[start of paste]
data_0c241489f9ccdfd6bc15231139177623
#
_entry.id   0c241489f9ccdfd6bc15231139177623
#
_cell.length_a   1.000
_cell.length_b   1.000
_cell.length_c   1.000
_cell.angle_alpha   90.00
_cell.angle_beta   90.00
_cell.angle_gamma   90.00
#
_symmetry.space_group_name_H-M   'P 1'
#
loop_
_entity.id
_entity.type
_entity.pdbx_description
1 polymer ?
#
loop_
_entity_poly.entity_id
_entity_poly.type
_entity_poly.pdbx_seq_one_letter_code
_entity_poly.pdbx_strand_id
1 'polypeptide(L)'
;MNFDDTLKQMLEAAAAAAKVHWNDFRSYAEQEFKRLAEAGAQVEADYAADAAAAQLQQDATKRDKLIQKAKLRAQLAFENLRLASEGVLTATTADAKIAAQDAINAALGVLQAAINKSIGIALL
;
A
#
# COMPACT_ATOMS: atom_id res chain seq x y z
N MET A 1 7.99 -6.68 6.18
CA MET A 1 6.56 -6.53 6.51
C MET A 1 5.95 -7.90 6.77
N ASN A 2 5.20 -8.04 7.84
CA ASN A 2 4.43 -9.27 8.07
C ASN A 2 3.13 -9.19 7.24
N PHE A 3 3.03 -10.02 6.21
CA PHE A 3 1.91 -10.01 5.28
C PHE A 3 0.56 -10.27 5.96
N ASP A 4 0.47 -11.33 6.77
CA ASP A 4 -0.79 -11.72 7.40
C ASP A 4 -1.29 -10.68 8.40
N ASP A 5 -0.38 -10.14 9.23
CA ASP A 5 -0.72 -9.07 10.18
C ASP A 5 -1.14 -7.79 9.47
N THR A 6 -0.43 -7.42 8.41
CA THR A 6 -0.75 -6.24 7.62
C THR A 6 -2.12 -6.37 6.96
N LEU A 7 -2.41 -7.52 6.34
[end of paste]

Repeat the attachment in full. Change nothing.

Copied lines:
data_0c241489f9ccdfd6bc15231139177623
#
_entry.id   0c241489f9ccdfd6bc15231139177623
#
_cell.length_a   1.000
_cell.length_b   1.000
_cell.length_c   1.000
_cell.angle_alpha   90.00
_cell.angle_beta   90.00
_cell.angle_gamma   90.00
#
_symmetry.space_group_name_H-M   'P 1'
#
loop_
_entity.id
_entity.type
_entity.pdbx_description
1 polymer ?
#
loop_
_entity_poly.entity_id
_entity_poly.type
_entity_poly.pdbx_seq_one_letter_code
_entity_poly.pdbx_strand_id
1 'polypeptide(L)'
;MNFDDTLKQMLEAAAAAAKVHWNDFRSYAEQEFKRLAEAGAQVEADYAADAAAAQLQQDATKRDKLIQKAKLRAQLAFENLRLASEGVLTATTADAKIAAQDAINAALGVLQAAINKSIGIALL
;
A
#
# COMPACT_ATOMS: atom_id res chain seq x y z
N MET A 1 7.99 -6.68 6.18
CA MET A 1 6.56 -6.53 6.51
C MET A 1 5.95 -7.90 6.77
N ASN A 2 5.20 -8.04 7.84
CA ASN A 2 4.43 -9.27 8.07
C ASN A 2 3.13 -9.19 7.24
N PHE A 3 3.03 -10.02 6.21
CA PHE A 3 1.91 -10.01 5.28
C PHE A 3 0.56 -10.27 5.96
N ASP A 4 0.47 -11.33 6.77
CA ASP A 4 -0.79 -11.72 7.40
C ASP A 4 -1.29 -10.68 8.40
N ASP A 5 -0.38 -10.14 9.23
CA ASP A 5 -0.72 -9.07 10.18
C ASP A 5 -1.14 -7.79 9.47
N THR A 6 -0.43 -7.42 8.41
CA THR A 6 -0.75 -6.24 7.62
C THR A 6 -2.12 -6.37 6.96
N LEU A 7 -2.41 -7.52 6.34